Tuesday, 4 November 2008

Help an East European child, bankrupt a charity

The new Education Bill amendments allowing teachers to physically restrain pupils and so on are all very interesting. But they don’t answer a vital question.
When removing a fundie throwback from my daughter’s classroom, can he just be thrown through a window, or do I have to open it first?
Which handily brings me to my main theme.
It’s close to that time of year when religious charlatans start begging for funds to screw up other people’s lives. Now more enlightened legislation (in the UK anyway, don’t hold your breath over here yet) makes it harder for them to peddle their bigotry in the UK, they increasingly look to East Europe or the ‘developing world’ for victims, but still rattle buckets here shamelessly – especially near Christmas.
With this in mind, time to launch a secular Christmas appeal – let’s call it ‘Help an East European child, bankrupt a charity’.
But surely, you say, those poor Romanian kids need help – even if it’s from evangelicals?
Well…..no! The decent element in East European civic society has spent two decades struggling to kill off the last hangovers from a previous era, and almost succeeded. The two remaining obstacles are bent quasi-fascist political groupings and their freeloading Western friends. I have this from no less a source than one of the ethnic Hungarian-Romanian Lutheran pastors whose activities kicked off the 1989 uprising, who says wealthy western evangelical groups like Samaritan’s Purse are a bigger obstacle to multicultural community cohesion in his and surrounding countries than Ceacescu and his ilk ever were.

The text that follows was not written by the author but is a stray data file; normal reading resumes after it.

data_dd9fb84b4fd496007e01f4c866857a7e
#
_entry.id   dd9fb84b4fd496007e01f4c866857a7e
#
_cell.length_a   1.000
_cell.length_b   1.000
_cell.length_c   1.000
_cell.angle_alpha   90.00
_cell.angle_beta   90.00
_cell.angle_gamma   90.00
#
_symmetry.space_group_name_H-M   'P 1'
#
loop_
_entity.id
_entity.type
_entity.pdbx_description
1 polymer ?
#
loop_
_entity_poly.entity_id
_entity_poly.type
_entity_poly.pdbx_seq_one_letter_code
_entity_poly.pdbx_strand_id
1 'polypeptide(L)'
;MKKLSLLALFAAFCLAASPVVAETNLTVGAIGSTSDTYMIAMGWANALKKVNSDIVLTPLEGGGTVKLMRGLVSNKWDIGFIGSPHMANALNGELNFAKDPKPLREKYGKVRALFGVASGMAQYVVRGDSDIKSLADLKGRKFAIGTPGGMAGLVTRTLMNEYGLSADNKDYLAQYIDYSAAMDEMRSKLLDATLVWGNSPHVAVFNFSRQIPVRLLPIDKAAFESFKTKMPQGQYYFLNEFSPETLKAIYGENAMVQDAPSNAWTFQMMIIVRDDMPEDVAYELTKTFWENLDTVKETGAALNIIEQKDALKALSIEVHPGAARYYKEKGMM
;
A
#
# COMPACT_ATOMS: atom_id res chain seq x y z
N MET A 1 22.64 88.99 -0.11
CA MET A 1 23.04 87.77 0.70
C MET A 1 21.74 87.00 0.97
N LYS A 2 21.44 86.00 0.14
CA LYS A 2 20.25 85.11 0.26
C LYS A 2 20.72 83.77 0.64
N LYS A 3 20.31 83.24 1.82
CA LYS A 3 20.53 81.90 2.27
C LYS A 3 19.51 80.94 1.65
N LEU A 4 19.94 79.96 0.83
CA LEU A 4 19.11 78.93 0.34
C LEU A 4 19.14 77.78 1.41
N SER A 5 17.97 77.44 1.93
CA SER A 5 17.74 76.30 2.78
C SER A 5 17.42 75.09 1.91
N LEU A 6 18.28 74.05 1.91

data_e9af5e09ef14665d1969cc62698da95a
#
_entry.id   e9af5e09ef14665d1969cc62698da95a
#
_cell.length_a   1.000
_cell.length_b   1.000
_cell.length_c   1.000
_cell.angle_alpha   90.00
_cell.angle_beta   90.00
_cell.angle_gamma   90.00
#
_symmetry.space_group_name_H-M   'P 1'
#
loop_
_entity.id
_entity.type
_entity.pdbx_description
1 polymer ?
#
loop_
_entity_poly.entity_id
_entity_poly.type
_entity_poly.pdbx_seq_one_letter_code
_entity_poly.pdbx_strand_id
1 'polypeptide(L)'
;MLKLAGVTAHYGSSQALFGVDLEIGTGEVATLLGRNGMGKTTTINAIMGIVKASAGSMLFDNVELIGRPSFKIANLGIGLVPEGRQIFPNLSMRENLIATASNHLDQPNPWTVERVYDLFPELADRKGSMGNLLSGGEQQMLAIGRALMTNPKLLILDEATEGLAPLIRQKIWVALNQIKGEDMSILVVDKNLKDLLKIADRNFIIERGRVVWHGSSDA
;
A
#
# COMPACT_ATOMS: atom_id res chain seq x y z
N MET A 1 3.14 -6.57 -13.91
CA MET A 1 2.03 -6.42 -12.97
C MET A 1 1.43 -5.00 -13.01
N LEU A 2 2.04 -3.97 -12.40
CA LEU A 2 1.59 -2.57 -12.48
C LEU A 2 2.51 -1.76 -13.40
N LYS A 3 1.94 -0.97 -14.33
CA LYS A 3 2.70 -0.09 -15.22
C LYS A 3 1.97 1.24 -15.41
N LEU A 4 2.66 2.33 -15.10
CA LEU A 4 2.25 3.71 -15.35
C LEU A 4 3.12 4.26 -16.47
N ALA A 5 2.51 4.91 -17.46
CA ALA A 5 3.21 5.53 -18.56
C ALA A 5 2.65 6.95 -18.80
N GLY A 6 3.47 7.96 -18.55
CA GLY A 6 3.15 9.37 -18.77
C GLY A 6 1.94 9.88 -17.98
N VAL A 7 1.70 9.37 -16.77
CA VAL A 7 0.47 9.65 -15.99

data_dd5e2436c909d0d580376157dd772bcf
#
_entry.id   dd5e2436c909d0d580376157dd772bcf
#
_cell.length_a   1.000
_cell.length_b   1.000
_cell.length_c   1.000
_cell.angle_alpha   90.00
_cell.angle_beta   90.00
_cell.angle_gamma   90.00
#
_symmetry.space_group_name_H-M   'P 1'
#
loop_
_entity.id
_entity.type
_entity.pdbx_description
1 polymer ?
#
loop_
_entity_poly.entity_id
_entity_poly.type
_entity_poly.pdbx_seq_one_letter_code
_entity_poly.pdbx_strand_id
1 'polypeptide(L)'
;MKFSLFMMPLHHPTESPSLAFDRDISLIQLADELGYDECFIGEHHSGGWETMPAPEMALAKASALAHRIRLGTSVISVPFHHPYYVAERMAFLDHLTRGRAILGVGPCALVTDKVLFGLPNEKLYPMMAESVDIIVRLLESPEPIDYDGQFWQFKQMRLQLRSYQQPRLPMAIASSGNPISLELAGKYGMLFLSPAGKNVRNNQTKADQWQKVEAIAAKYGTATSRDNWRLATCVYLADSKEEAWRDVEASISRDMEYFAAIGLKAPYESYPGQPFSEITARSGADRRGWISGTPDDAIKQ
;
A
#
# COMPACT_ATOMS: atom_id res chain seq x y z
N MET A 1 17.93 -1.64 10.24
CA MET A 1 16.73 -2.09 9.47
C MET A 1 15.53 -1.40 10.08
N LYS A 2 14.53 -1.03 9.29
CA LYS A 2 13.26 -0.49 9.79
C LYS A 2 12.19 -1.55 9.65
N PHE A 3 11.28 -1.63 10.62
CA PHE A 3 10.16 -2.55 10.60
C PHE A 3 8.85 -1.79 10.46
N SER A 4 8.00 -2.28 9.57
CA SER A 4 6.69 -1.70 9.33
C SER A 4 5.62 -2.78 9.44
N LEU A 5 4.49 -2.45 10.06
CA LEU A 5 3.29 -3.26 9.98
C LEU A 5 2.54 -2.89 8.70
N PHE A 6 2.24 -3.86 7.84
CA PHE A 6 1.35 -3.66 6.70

As my East European friends and relatives joke – they send us plumbers, electricians, doctors, nurses and others to keep our creaking service industries going. And we send in return unemployable, superstitious village idiots to collaborate with corrupt politicians, not only revive dead ethnic conflicts but start new sectarian ones, cream off EU funds from local initiatives and generally drag things back to the 1930’s.
It isn’t just friends over there who note this. To the elegant, multilingual East European women working here in offshore finance, the funniest thing about locals isn’t their dowdy clothes, parochial attitude to the world, or inability to do basic maths or speak other languages, but their limited knowledge of British history, vocabulary, spelling or grammar. The word most used locally in Czech, Polish, Hungarian or Russian for ‘Manx’ translates as ‘peasant’. In their eyes, this is the Third World, and the sooner they’re back in a place with shops, cinemas, theatre – or just adequate plumbing – the better!
In return for their invaluable expertise, the least we could do is tell our evangelical bucket rattlers to sod off and find a job. Even some of them can’t be too dumb to stack shelves in Tesco.

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